First of all, you need to decide if you want to trade spot or futures. If you believe in the concept of Dogecoin and cryptocurrencies in general, you might want to own the coin outright, only selling when you think the market is due for a correction. In this case, buying on the spot market would be ideal. It should be noted that you will be taking price risk, as you will essentially be fully invested in the coin, only trading around your position.
If, however, you decide to trade one of the many futures contracts (such a perpetual contract), you will get access to leverage. If used wisely, this can be an advantage, since you have more control over your position and exposure to price risk.
As mentioned, since Dogecoin is a very volatile asset (even for crypto!), using Bookmap to track price movements is a very wise idea. Not only will you see the aggressive market buying and selling—potentially signalling the start of a new trend—but you will also see the bids and offers, which can tell you how far a trend could go.
To get a truly global view of Dogecoin, you should use Multibook. Like other cryptocurrencies, Dogecoin trades on various exchanges across the world, and sometimes it’s hard to know its true price. With Multibook, you can combine up to 5 instruments across exchanges, even mixing spot and futures.
Dogecoin Order Flow Phenomena
Some of the very one-sided movements of Dogecoin and other memecoins can make BTC or ETH pairs look like boring, conservative assets. For this reason, it is important to monitor the liquidity across exchanges if you are actively traded or are invested in one of these memecoins. There are countless Dogecoin related instruments that you can trade via Bookmap: both futures and spot, against a range of currencies—both fiat and cryptocurrencies. Let’s have a look at a few order flow examples from DOGEUSD using Multibook.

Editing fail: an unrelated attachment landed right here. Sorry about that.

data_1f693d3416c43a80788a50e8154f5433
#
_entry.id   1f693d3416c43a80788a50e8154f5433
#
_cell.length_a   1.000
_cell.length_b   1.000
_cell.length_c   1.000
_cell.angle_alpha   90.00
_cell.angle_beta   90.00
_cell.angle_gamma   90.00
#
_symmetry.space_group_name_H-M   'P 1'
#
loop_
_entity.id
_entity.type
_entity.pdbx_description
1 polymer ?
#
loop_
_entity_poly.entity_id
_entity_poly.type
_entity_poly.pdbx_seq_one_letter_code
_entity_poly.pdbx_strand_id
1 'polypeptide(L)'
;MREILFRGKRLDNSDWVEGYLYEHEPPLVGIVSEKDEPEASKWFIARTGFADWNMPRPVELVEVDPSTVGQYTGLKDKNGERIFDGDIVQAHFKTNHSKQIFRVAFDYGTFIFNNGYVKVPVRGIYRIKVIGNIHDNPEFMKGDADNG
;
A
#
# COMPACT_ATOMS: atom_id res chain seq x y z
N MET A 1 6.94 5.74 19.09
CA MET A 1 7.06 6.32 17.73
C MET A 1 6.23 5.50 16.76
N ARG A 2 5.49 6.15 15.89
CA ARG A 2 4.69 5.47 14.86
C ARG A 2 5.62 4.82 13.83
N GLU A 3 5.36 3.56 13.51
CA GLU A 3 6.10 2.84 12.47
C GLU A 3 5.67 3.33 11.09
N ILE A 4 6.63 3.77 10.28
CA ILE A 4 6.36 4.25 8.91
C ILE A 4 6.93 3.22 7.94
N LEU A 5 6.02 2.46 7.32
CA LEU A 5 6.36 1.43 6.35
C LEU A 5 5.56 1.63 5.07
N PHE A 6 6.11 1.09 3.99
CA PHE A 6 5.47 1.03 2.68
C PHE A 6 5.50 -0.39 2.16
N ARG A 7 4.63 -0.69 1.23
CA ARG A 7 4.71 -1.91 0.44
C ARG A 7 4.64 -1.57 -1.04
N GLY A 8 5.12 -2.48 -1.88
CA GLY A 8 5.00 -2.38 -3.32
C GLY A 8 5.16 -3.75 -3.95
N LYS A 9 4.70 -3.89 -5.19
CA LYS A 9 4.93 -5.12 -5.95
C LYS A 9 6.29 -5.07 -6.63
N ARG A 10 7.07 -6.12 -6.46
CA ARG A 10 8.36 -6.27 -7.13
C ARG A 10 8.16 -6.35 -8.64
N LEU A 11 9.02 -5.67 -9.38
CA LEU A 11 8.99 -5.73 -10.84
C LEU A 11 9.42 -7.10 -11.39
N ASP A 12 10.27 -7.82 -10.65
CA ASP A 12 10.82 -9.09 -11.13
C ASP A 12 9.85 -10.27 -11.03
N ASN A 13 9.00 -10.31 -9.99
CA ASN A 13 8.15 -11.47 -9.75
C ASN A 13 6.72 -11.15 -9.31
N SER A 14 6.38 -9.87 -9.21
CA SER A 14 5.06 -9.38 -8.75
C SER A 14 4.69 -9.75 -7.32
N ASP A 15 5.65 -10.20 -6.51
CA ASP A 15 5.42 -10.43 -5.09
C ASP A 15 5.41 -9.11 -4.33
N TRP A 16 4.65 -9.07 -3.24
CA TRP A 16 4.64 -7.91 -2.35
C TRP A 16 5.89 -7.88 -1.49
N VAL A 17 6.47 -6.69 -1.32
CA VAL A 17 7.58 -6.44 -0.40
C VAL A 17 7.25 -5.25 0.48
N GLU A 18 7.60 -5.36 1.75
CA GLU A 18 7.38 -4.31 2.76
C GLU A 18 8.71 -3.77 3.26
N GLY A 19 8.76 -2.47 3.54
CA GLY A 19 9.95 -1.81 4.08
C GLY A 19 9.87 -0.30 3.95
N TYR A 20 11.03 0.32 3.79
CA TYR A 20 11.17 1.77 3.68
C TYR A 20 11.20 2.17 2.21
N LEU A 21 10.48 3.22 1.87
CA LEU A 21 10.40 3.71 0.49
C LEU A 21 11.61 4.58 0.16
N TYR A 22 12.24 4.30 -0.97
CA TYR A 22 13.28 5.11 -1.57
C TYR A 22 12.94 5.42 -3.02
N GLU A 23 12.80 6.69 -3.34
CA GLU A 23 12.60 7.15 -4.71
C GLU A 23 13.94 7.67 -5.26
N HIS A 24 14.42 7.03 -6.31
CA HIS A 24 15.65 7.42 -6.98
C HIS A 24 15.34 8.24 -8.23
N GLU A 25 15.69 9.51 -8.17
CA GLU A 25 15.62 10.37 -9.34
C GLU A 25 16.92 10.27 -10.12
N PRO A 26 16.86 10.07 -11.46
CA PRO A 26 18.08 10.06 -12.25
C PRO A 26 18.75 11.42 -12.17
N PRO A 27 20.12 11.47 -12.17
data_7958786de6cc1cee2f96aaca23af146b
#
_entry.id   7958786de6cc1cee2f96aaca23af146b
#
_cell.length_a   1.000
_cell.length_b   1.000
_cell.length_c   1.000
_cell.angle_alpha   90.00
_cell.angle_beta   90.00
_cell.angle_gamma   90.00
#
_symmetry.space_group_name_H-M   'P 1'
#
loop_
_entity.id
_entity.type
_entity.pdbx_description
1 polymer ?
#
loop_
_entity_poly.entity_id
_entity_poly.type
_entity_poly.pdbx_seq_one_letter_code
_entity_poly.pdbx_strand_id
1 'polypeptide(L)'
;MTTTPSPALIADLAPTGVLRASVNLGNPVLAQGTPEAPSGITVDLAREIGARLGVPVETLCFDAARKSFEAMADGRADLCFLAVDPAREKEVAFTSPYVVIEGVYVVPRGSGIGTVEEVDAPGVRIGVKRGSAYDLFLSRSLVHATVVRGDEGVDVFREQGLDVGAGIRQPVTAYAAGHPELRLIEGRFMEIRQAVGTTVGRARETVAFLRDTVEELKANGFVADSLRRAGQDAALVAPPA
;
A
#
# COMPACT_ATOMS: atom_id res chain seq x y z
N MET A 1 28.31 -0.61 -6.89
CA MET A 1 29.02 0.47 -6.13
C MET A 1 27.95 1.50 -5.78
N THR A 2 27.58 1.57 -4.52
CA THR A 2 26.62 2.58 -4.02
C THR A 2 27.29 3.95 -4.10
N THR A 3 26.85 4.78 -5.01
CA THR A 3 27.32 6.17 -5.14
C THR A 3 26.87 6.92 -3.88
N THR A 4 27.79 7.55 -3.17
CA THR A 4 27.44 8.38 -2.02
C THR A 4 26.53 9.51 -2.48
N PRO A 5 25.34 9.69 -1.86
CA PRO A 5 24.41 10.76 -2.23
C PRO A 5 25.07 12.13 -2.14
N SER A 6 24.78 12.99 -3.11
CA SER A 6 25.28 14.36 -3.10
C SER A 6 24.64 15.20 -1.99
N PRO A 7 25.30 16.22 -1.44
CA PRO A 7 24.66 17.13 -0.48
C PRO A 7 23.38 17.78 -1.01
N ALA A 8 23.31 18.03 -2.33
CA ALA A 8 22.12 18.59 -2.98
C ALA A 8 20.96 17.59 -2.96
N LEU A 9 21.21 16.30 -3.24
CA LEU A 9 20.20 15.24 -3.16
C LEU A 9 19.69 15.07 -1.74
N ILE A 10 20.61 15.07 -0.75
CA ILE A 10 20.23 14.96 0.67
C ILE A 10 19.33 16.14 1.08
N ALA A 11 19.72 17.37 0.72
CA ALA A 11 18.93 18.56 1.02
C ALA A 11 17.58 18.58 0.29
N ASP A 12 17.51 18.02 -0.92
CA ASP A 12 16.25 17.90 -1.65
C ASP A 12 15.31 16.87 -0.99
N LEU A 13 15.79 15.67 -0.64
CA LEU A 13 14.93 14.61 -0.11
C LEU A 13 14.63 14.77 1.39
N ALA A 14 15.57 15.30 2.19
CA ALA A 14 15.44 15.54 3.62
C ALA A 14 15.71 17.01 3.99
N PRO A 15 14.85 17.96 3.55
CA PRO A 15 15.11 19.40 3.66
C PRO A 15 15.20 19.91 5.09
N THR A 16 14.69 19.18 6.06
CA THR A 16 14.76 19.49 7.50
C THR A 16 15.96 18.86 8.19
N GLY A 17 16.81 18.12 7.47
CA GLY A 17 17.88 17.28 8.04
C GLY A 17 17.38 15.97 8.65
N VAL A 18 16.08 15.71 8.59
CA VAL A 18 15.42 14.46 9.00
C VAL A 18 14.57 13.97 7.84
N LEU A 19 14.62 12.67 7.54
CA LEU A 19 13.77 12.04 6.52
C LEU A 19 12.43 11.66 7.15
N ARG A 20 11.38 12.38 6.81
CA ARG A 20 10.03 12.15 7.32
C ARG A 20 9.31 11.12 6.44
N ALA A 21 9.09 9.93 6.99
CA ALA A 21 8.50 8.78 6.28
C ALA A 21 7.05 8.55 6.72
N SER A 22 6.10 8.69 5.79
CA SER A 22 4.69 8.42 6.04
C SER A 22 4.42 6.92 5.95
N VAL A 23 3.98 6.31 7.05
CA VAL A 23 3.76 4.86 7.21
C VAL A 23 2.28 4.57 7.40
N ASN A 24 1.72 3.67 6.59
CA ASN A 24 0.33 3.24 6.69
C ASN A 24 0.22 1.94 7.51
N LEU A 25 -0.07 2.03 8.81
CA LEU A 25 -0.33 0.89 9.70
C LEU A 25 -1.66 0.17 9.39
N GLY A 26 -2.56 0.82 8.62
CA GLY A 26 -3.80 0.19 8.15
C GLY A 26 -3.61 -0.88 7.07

Just because Dogecoin is a unique asset, it doesn’t mean it doesn’t show the same universal order flow characteristics of other assets. The printing of a higher high or lower low to identify the direction of a trend is as old as technical analysis itself—-adding liquidity and volume dots to the fray only increases the insights a trader can glean.
When prices meet liquidity that absorbs aggressive orders, the retest is often a very decisive moment. Sometimes aggressive players can just push through without looking back, but other times the momentum exhausts. In the case in figure 3, the aggressive buyers consumed all the offers yet still weren’t able to break the high on the second attempt, which is an even more substantial sign of weakness.
In figure 4, we see how prices seem to be attracted to the large laye of bids. This is the natural process of price discovery, as the market’s function is to facilitate transactions. Also, the bigger market players know they can’t get large orders filled just anywhere, so they have to trade into large levels of liquidity as to not push prices too far away from them, raising the cost of the trade.
All the usual order flow phenomena are regular occurrences even on memecoins like Dogecoin; absorption, exhaustion, and of course breakouts. They may be less regular than on other markets, but because Dogecoin is more of a niche product, a savvy trader might even be able to find new patterns that aren’t as exploitable in other markets.
Memecoins such as Dogecoin may prove to be more than just a joke. The power of the internet has opened up many avenues for communication and been the source of impressive financial growth over the past few decades. Dogecoin is something that mixes both, putting a number and thus some sort of valuing mechanism on internet memes.
Using Bookmap and its addons to trade this new class of cryptocurrencies is the best route when it comes to trading memecoins. With the right tools taken care of, all that is required is the right knowledge and mindset, the combination of which could allow the more adventurous traders amongst us to enter a class of their own in this niche within a niche.